Legal provision and various guidelines issued by the National Disaster Management Authority in India strives for setting up of disaster management authority from the central government to the district level. Community-Based Disaster Risk Reduction practice is still relevant as the communities are the victim as well as the first responder in any incidents. The primary goal of Community Based Disaster Risk Reduction is to reduce vulnerability of the concerned community and strengthen its existing capacity to cope with disaster. By involving the community in the preparedness phase, it not only increases the likelihood of coordinated action by the communities to help in mitigating disasters and lessening the impact of disaster but also brings the community together to address the issue collectively. Community participation ensures local ownership, addresses local needs, and promotes volunteerism and mutual help to prevent and minimise damage. Community-Based Disaster Risk Reduction is very much relevant for Mizoram as the society is closed knit, population is very less, religion homogeneity i.e Christianity, very active and widespread community-based organization viz, Young Mizo Association, MHIP (Women Federation), MUP (Elders Clubs which are guided together by Mizo code of morals conduct termed as Tlawmngaihna.

Keywords: community, close-knit, first responder, Tlawmngaihna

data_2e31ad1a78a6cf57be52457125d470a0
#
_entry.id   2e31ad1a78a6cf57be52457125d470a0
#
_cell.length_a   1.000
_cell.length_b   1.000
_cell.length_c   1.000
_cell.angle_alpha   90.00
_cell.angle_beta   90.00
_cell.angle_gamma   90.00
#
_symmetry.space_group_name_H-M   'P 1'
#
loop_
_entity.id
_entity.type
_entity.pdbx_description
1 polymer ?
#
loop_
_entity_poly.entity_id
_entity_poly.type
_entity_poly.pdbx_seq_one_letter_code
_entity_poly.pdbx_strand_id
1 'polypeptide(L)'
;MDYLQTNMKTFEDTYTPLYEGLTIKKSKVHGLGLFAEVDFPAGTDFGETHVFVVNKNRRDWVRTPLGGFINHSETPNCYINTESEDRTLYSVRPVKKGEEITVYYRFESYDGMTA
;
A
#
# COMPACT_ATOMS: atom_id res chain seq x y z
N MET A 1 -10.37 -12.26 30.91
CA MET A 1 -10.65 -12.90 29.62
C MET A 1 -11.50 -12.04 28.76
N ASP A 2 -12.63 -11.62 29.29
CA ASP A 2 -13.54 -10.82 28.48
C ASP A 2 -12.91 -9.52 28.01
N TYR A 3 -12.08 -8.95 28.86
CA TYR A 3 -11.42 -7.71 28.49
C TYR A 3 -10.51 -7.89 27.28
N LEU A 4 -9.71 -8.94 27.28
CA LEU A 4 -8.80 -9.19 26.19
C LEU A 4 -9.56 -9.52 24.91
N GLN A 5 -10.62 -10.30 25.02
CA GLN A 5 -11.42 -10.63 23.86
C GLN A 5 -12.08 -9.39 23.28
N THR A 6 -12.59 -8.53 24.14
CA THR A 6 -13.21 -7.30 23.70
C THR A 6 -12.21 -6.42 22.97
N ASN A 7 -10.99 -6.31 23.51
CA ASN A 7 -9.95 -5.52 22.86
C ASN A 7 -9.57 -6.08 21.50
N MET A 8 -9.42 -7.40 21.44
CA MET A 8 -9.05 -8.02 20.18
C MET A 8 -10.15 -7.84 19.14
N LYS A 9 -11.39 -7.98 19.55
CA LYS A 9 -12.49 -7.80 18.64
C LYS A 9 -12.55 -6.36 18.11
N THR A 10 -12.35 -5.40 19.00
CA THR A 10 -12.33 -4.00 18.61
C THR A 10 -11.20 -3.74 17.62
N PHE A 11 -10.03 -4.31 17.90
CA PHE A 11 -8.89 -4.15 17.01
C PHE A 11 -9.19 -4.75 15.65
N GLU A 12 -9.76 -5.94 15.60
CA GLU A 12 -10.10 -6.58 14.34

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29034 Analysis of Risk-Based Disaster Planning in Local Communities

Authors: R. A. Temah, L. A. Nkengla-Asi

Abstract:

Planning for future disasters sets the stage for a variety of activities that may trigger multiple recurring operations and expose the community to opportunities to minimize risks. Local communities are increasingly embracing the necessity for planning based on local risks, but are also significantly challenged to effectively plan and response to disasters. This research examines basic risk-based disaster planning model and compares it with advanced risk-based planning that introduces the identification and alignment of varieties of local capabilities within and out of the local community that can be pivotal to facilitate the management of local risks and cascading effects prior to a disaster. A critical review shows that the identification and alignment of capabilities can potentially enhance risk-based disaster planning. A tailored holistic approach to risk based disaster planning is pivotal to enhance collective action and a reduction in disaster collective cost.